What’s A Writer, Anyway?

When I was about four, my father took me to the local library, pointed at the shelves, and said, “When you learn to read you’ll be able to know everything that’s in these books.” Wow, I thought. Everything. So I learned to read and started trying to do just that.

When I was twelve years old, riding around and around the block on my bicycle, I had an epiphany. I didn’t just want to know everything that was in the books. I wanted to write them.

That same year, my first story, a science fiction piece, was rejected—oddly enough—by Seventeen Magazine.

Hmm. Not so easy.

I still wanted to be a writer but I wasn’t sure what that meant. What did it take to be a writer? What was a writer, anyway?

Here are a few things it’s not. It’s not someone who doesn’t understand the elegance and subtlety and essential nature of the mechanics. Someone who says, “Punctuation is trivial. I’ll get an editor  to fix that for me.”

Kind of like a painter who smears in patches of color and then hires someone to draw the picture

Or someone who says, “I don’t want to work too hard. I just want to let my creativity flow.” Or “I have a million ideas. I’ll just get them all down, ask you to read them as a favor, and then maybe go back and make real sentences.” Or “I’m going to write a bestseller and make lots of money.” Or  best of all, someone who says, “I’m going to be investing a lot of time and money in this, when can I expect to start getting a return on my investment?”

Ha. Or as Mitt Romney would say: Ha. Ha. Ha.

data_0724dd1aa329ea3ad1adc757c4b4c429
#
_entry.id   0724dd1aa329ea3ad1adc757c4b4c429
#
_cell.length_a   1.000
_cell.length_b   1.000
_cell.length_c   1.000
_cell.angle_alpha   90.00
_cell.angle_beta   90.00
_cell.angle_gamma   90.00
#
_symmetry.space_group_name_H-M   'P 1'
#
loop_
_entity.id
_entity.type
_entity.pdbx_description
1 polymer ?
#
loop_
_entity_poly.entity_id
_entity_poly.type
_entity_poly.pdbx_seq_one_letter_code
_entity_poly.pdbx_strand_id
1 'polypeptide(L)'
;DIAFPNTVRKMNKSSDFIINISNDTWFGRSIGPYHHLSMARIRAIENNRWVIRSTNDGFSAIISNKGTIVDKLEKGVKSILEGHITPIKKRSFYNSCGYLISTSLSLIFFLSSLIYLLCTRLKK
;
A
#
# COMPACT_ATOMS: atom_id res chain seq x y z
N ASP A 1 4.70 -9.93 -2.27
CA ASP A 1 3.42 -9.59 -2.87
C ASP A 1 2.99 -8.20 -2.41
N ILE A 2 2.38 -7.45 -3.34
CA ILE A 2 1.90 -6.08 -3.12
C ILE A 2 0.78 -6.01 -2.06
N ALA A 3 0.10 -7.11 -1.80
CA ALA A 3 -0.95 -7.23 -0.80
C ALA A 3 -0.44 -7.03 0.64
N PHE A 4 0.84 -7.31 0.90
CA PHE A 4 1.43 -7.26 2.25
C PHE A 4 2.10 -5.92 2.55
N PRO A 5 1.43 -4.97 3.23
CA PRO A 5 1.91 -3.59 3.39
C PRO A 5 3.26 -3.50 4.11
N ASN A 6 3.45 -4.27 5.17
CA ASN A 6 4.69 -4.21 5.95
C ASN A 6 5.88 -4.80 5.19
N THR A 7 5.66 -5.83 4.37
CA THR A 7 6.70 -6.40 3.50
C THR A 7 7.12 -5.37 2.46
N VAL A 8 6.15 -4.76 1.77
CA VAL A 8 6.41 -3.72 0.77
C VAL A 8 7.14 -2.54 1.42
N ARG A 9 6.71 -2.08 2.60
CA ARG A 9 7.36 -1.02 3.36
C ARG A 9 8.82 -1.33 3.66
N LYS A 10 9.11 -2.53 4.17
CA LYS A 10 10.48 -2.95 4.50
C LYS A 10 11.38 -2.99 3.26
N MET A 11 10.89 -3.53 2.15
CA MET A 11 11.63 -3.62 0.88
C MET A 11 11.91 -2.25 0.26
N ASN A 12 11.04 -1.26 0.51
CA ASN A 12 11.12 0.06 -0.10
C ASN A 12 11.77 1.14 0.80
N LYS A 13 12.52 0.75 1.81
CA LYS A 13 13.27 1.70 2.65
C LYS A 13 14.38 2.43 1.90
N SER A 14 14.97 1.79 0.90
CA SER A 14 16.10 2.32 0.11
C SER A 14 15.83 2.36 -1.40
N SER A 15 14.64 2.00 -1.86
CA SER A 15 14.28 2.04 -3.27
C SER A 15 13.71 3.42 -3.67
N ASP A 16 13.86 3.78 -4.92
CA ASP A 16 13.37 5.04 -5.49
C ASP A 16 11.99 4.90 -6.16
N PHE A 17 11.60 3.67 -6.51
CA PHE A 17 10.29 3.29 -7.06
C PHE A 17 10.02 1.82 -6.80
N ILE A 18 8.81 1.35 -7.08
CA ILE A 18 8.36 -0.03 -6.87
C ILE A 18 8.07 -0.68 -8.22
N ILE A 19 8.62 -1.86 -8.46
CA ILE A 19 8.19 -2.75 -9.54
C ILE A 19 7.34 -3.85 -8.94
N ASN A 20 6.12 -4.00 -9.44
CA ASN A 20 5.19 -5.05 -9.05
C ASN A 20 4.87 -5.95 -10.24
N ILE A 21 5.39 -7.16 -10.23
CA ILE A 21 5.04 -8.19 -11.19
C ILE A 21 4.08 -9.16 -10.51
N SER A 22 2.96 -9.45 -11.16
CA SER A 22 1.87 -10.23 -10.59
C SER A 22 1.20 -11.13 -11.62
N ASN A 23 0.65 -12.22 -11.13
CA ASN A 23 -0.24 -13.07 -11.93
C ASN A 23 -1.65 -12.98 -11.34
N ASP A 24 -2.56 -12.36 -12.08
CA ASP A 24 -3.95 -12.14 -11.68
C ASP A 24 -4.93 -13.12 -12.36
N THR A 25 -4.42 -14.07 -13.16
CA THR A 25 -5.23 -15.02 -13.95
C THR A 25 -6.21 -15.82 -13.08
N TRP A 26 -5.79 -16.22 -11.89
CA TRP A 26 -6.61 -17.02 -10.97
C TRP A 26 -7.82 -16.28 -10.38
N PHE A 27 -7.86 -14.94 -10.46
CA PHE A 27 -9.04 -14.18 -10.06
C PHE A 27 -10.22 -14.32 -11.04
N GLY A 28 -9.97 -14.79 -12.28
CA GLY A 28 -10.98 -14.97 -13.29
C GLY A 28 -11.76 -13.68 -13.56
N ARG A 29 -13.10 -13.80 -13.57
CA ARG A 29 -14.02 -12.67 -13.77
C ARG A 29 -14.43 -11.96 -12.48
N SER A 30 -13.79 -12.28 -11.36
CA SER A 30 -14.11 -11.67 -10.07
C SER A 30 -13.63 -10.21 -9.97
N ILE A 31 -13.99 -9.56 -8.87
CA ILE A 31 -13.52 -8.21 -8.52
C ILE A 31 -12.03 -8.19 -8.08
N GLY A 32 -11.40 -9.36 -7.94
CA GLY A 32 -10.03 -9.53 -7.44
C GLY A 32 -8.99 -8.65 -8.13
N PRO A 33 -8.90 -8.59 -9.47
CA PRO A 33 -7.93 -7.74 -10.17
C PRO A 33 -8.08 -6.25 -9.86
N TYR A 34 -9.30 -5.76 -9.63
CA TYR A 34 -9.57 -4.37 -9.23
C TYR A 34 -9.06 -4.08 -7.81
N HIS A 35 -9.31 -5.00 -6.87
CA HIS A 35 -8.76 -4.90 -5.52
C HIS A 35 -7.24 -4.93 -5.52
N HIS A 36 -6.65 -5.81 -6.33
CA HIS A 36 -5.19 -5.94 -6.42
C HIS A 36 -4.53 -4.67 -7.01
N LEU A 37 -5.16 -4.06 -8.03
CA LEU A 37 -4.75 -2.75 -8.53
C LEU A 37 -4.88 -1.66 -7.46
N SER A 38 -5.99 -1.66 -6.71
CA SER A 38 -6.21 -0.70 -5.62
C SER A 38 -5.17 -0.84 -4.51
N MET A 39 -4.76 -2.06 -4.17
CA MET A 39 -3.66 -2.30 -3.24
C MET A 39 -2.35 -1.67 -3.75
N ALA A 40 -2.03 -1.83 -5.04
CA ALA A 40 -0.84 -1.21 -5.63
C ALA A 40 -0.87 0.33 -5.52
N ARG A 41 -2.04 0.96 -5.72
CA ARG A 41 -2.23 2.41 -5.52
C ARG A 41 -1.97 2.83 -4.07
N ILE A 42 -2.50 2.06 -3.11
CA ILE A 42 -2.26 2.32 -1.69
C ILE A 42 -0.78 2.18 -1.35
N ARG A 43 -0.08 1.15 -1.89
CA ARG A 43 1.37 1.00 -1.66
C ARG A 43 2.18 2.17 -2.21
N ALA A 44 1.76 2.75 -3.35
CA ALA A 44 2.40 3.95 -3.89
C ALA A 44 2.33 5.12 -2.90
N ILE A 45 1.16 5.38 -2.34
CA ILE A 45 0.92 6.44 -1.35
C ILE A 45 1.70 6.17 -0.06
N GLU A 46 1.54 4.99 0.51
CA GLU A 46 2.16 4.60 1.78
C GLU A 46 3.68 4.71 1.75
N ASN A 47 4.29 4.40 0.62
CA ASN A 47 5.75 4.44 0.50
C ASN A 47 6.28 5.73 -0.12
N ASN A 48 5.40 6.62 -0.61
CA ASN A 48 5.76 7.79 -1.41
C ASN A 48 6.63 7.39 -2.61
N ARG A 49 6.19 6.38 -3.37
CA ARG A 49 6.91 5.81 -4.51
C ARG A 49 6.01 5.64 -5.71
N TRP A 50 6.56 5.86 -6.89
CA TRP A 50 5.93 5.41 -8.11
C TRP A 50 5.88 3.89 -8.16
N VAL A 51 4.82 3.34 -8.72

A writer is someone who must write. A person who can’t walk down the street without seeing characters and stories on every corner. A person who listens, and watches, and stores it all up in that computer-like writer’s brain. Who sees everything through the lens of literature. Who lives through horrific experiences, painful relationships, physical disaster and takes mental notes because everything is material, or will be when the misery is over. Everything is a story.

And a writer loves, adores, reveres language. Its rhythms, its structure, its poetry.

That’s a writer, anyway.





5 Responses

  1. Lovely, Shelly. At a book event over the weekend a man told me he had a great idea for a book, but he was too lazy to write a book so he thought he’d just write a screenplay. I wished him luck.

  2. Very nice, Shelley. “Everything is a story,”–yes! A great way to view the world when you’re down–or up. I think I’ve met that guy, Wendy, who said he had a great idea for a book–But. Even my own mother said that–and never wrote the book. Maybe that was partly because of a house full of noisy kids.

  3. How about “When I have some free time, I’m going to write a book.”
    I always want to say, “No, you’re not. You’d be doing it now.” Instead, I say, “Good luck with that.”

  4. I love this piece because you capture the two essential elements. A writer writes–and that’s the case no matter what else is going on in her or his life. Second, a writer sees the world in terms of writing–we look at our experiences even while we’re having them in terms of how they’ll work in a story. If I encounter a rude passenger on the subway, while he or she is grumbling at me I’m thinking about how this will work in a story and trying to remember they way the grumbler shapes a sentence. Good post.

    • My characters live in my mind and I get to see the world in different ways because of them. I laughed when I heard some of the comments. I have actually thought of one or two of them (if truth be told–especially the editor one), but nothing has stopped me from writing, even the real world.

      Love the photo on you web of THE grocery store!

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